After Xamarin creates your new project it will most likely automatically open the MainActivity.cs file (if not, double-click it from the Solution folders list on the left side of the screen). By default, you will already have some lines of code in there for an example app. Delete the lines of code shown in the image below (we will be adding our own buttons so we don’t need the one that is already there).

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Step 6

In the Solution list on the left side of the screen, click to open the Resources folder, then open the layout folder, and double-click to open the Main.axml file. This will open the storyboard for our main screen in Designer view.

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You will see the default button ‘Hello World, Click Me!’ there. You can right-click this button and click on Delete to remove the button.

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Step 7

From the Toolbox on the right side of the screen, scroll down until you see the Text (Small) element (under Form Widgets). Drag the Text (Small) element on to the storyboard in the Designer view.

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Step 8

Now drag a Plain Text element (under Text Fields) from the Toolbox on to the storyboard under the Small Text element you added in the previous step.

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Step 9

Now you need to drag two Button elements (found under Form Widgets in the Toolbox) on to the screen.

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Hint: You can search form screen design elements in the Toolbox using the search box.

Step 10

The last screen design element to add is a Text (Large) (large text label) to display the result of the temperature conversion.

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Step 11

Click on the Small Text element and in the Properties panel (and Widgets tab) change the Text property from ‘Small Text’ to ‘Temperature (in degrees)’. Hit the Enter/Return key on your keyboard and you should see the text label change on the phone screen.

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Step 12

Change the Text property in the Properties panel for both buttons. The first button should say ‘Convert to Celsius’ and the second button should say ‘Convert to Fahrenheit’.

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Step 13

Now change the large text label so that it says ‘0’ is the default value before any result is displayed.

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Did you know? These values can also be changed from the Source view if you prefer as shown below. Be careful not to accidentally change any of the other code though! Some of your code might be different to the code below – don’t change it unless you know exactly what you are doing.

You can alternatively change the text and IDs of elements in the Source view if you prefer that over the Designer view.
You can alternatively change the text and IDs of elements in the Source view if you prefer that over the Designer view.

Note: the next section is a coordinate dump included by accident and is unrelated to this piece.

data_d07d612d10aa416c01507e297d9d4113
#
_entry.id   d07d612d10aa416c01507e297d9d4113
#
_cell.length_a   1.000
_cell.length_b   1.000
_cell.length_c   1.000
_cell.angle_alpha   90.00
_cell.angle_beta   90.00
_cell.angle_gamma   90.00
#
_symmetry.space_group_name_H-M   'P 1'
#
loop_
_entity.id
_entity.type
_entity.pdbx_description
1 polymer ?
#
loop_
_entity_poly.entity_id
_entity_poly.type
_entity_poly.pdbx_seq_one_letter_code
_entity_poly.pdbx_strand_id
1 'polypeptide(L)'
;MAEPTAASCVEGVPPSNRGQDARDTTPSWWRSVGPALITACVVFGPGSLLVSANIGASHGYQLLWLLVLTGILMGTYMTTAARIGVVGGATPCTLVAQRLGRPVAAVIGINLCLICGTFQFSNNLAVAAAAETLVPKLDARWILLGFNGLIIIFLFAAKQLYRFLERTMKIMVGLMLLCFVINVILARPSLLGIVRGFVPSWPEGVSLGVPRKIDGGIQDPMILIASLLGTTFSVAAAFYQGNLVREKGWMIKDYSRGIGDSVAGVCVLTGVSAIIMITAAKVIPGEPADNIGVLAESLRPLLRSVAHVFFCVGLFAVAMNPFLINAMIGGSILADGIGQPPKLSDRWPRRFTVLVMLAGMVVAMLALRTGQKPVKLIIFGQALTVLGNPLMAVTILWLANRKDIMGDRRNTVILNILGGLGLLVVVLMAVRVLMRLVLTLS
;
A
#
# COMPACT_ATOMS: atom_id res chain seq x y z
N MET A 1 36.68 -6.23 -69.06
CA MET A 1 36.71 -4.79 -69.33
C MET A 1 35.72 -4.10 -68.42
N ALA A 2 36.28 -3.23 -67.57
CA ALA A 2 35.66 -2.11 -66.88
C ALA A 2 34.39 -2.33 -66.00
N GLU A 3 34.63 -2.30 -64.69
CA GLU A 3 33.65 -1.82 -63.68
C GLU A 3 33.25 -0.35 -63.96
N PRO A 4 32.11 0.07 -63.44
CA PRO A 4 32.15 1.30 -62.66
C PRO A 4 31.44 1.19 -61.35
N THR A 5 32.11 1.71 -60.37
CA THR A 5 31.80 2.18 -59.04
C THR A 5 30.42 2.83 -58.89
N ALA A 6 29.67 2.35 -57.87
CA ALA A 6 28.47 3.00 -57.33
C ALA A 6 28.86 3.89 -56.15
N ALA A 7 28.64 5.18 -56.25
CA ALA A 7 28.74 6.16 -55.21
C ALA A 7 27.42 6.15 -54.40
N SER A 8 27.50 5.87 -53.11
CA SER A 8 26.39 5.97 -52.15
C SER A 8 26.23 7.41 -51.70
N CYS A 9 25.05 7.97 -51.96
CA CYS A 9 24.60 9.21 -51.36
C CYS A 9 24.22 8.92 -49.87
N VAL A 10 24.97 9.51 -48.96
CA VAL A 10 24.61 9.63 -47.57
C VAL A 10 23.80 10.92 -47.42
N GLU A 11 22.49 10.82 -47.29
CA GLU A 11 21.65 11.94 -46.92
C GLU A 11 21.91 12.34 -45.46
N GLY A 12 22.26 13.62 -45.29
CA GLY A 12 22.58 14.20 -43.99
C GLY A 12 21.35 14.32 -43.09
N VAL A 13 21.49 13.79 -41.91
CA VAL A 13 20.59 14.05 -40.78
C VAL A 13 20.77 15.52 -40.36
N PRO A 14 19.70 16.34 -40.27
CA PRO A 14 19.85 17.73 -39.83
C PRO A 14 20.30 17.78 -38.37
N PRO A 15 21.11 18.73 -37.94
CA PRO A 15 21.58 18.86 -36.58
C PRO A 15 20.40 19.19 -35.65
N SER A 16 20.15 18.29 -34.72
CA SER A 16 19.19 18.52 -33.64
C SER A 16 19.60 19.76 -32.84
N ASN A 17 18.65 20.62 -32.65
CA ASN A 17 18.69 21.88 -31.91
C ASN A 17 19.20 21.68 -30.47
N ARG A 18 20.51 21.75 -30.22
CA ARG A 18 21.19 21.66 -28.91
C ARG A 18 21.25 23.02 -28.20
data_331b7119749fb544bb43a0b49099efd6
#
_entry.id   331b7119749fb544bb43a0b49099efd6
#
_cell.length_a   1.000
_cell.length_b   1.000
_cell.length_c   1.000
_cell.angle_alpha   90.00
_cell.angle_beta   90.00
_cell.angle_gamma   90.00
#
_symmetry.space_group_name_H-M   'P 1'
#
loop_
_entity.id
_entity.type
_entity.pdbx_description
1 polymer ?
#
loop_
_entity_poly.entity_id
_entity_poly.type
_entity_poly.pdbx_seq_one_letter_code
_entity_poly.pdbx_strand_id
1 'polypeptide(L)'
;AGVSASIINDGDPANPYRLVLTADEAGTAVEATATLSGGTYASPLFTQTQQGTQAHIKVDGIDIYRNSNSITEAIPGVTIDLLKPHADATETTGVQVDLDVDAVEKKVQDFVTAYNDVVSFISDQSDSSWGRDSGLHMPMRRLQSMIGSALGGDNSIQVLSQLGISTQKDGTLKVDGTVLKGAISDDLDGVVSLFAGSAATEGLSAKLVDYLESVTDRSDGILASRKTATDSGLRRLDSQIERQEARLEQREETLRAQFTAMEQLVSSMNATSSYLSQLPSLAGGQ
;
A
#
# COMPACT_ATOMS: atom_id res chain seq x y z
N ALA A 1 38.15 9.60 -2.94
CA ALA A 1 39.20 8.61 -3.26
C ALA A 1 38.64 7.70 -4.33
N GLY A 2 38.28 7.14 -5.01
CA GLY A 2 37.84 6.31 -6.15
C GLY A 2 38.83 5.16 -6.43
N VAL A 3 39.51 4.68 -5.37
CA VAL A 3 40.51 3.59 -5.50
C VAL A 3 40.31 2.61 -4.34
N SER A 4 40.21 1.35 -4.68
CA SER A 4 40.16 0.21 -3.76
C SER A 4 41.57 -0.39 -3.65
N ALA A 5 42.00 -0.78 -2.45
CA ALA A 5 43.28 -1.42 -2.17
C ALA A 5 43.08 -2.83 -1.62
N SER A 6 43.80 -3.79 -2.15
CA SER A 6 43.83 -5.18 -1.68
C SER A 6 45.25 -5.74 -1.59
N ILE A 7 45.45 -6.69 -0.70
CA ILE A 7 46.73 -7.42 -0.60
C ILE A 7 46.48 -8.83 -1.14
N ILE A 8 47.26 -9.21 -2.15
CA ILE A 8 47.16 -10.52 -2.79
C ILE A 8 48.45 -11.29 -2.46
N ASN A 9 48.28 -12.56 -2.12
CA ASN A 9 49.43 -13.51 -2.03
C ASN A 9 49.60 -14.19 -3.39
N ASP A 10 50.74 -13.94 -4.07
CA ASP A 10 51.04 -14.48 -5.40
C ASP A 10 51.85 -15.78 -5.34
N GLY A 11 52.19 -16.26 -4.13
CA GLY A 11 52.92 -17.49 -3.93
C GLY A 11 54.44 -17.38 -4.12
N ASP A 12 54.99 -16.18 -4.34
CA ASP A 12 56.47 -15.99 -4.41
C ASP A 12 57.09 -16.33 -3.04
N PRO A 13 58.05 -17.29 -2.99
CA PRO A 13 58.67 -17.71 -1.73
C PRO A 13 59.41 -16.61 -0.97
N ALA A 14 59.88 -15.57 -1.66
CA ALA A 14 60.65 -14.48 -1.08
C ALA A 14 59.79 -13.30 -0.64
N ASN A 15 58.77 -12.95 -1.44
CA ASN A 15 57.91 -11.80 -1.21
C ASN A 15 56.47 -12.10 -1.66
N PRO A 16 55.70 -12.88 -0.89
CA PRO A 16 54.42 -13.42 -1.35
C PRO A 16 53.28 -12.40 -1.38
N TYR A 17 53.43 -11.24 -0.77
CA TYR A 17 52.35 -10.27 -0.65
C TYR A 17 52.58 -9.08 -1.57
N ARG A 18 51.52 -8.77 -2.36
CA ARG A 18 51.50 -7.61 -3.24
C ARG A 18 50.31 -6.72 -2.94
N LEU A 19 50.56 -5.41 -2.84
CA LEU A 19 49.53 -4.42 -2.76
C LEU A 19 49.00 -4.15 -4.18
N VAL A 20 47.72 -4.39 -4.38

Step 14

Now that we have changed the text that displays on the labels and buttons, we need to change the actual names of the elements.

Click on the temperature text field and change its Id in the Properties panel. Its Id needs to change from @+id/editText1 to @+id/temperatureEditText.

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Step 15

Now change the name (Id) of the text label that will display the conversion result. Click on the result label and change its Id from @+id/textView2 to @+id/resultTextView.

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Step 16

Repeat the last step for the two buttons changing their Id’s to @+id/cButton for the Convert to Celsius button and @+id/fButton for the Convert to Fahrenheit button. Make sure you save the Main.axml file by pressing Cmd + S (on Mac) or Ctrl + S (on Windows).

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Step 17

Now we can add the functionality to the app. Open the MainActivity.cs file. Firstly, we will define the different text label and button elements in the code. Inside the public class MainActivity: Activity class, add the following highlighted code:

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Click to see larger version of image if you can’t read the code.

Step 18

Now we need to assign the values from the Main.axml file to each element in the MainActivity.cs file. Under the SetContentView (Resource.Layout.Main); line of code, add the following highlighted code:

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Now we will be able to use these elements in a new method that will convert the temperature input.

Step 19

We need to create click events for both the ‘Convert to Celsius’ button and the ‘Convert to Fahrenheit’ button. To do this, add the code below. You will notice that this will create two new methods for our click events. These methods will be used when the click event is fired (when the buttons are tapped by the user) so the relevant conversion code will need to be in each click event method.

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Step 20